An entertaining romance nicely balanced between hot-and-bothered lust and droll dramedy of manners.


A woman’s scam of passing herself off as a duke’s fiancee succeeds all too well in this Regency love story.

Impoverished viscount’s daughter Katherine “Kitty” Danvers doesn’t have enough dowry money to snag decent marriage proposals for herself or her sisters. But she has a plan for that: tell London’s gossip columnists that she is engaged to Alexander Masters, duke of Thornton, so that fashionable hostesses will invite the Danverses to parties and connections-seeking swains will vie for her sisters’ hands. That it’s all a lie doesn’t matter, Kitty reasons, because the reclusive duke, immured in his remote Scottish castle for the last seven years, will never hear of her fraud. Kitty instantly becomes the toast of London’s ballrooms. When Alexander’s puzzled lawyer makes inquiries, she bluffs him and winds up with a mansion and credit lines at the best shops, all billed to the duke. Then Alexander, who does indeed read the society pages, shows up at a ball Kitty is attending. The jig seems to be up, but Alexander is intrigued by her gorgeous eyes and sheer chutzpah. Kitty, in turn, finds Alexander roguishly sexy despite the injuries from a fire that have scarred half his face, made walking difficult, and rendered him impotent. Alexander agrees to keep Kitty’s secret but only if she spends a fortnight at his castle without a chaperone, a proposition so outrageously improper that she almost declines it. Thrown into improbable intimacies—a bridge collapse necessitates their helping each other out of their wet clothes—their fencing gives way to kissing and much more until Alexander’s guilt at not being able to give Kitty children threatens to end their now authentic-feeling engagement. Reid’s (Sophia and the Duke, 2019, etc.) adept take on “Beauty and the Beast,” the first installment of her Sinful Wallflowers series, sends up Austen-esque social conventions while nicely teasing out their dramatic tensions and adding some Twain-ian rascalry. The sparkling story features lively characters with plenty of raffish charm and prose that’s snappy while retaining an elegant period feel. (“So you do not regret riding astride…twice, daring to attend Lady Appleby’s ball without a corset, and rescuing a cat in a tree?” Alexander prods, citing Kitty’s much-reported transgressions against feminine decorum.) The result is a stylish yarn with real literary chops.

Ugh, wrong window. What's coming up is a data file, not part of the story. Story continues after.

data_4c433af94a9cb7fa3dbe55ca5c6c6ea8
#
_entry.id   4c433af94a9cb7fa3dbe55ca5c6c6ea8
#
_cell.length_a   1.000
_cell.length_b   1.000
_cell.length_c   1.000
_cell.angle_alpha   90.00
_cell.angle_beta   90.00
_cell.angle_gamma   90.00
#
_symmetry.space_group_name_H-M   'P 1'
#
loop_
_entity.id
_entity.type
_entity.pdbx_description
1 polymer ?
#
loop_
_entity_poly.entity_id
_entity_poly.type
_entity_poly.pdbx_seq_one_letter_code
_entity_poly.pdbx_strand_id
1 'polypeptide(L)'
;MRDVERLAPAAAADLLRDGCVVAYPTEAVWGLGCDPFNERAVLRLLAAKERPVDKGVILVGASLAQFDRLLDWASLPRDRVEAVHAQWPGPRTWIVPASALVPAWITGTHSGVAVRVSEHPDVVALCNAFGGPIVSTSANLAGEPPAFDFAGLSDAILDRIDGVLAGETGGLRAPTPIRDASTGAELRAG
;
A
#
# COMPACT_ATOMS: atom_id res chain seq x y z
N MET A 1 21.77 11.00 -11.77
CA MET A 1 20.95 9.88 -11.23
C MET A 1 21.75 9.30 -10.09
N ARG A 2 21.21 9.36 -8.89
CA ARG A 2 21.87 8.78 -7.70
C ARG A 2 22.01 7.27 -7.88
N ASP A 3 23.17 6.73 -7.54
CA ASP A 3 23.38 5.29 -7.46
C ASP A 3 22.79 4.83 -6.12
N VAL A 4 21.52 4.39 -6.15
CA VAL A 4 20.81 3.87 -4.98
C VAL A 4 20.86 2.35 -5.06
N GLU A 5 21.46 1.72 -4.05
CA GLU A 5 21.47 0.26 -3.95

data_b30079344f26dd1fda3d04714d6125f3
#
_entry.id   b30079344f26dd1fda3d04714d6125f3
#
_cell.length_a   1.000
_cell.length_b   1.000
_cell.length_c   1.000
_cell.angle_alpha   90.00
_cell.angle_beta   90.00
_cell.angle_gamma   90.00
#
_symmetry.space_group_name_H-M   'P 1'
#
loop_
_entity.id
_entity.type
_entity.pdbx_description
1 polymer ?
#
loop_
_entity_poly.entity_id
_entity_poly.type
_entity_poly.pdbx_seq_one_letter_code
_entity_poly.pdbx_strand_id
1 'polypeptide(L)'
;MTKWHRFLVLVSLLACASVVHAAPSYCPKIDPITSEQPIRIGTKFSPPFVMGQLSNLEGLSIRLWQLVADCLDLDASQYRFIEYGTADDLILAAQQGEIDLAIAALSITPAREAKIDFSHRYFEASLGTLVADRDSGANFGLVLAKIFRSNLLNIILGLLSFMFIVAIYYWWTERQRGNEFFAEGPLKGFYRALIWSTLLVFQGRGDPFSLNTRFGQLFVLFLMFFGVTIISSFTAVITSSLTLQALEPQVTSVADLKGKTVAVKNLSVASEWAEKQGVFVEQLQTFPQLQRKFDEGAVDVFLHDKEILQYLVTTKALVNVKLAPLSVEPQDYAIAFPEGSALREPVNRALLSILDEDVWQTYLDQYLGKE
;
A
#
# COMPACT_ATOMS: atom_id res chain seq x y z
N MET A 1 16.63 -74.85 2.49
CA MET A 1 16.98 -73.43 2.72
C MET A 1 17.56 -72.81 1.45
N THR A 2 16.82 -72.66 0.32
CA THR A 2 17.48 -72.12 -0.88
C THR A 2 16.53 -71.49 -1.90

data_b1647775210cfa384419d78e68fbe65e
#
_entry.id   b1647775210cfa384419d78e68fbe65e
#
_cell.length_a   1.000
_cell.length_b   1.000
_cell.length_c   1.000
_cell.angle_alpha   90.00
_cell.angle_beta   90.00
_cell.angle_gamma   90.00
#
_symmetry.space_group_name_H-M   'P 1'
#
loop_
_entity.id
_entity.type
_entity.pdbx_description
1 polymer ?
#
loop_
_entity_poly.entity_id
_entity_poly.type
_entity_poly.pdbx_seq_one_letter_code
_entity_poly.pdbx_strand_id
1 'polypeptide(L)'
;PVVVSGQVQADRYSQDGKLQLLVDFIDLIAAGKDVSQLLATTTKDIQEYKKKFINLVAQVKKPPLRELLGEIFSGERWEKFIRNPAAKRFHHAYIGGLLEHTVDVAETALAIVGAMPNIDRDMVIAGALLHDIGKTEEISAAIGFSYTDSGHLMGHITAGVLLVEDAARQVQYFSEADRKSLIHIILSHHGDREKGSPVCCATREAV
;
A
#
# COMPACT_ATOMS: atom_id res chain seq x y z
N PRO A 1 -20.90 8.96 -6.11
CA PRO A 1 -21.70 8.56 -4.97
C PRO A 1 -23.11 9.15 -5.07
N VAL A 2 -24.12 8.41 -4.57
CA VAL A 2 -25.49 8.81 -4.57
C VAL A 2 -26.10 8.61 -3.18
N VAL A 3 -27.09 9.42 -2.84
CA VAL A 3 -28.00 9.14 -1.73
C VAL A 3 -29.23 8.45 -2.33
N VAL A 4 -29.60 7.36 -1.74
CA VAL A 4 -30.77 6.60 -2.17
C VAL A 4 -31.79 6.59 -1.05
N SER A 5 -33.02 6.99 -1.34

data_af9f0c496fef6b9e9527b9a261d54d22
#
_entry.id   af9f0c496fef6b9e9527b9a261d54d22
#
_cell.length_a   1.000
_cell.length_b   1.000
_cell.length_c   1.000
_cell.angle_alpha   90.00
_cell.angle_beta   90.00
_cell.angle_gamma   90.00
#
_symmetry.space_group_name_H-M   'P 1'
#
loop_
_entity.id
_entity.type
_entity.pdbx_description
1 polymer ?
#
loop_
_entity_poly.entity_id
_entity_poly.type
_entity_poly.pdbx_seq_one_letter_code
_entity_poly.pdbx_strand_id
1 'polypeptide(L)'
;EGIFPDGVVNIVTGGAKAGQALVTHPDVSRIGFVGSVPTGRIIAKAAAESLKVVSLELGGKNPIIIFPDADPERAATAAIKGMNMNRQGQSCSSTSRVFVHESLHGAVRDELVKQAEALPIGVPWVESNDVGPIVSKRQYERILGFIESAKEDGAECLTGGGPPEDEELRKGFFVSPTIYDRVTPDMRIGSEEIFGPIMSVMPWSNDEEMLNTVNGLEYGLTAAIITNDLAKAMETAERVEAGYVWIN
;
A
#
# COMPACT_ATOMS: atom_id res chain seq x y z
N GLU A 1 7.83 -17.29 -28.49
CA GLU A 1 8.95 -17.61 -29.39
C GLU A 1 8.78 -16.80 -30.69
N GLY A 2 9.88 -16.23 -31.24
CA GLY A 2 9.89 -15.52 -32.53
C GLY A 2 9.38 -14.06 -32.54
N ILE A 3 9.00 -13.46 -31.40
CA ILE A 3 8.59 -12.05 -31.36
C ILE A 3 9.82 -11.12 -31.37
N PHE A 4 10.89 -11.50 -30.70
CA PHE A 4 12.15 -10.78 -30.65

An entertaining romance nicely balanced between hot-and-bothered lust and droll dramedy of manners.

Pub Date: Dec. 31, 2019

ISBN: 978-1-64063-745-0

Page Count: 352

Publisher: Entangled: Amara

Review Posted Online: Jan. 13, 2020

Kirkus Reviews Issue: Feb. 15, 2020

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Packed with riveting drama and painful truths, this book powerfully illustrates the devastation of abuse—and the strength of...

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Hoover’s (November 9, 2015, etc.) latest tackles the difficult subject of domestic violence with romantic tenderness and emotional heft.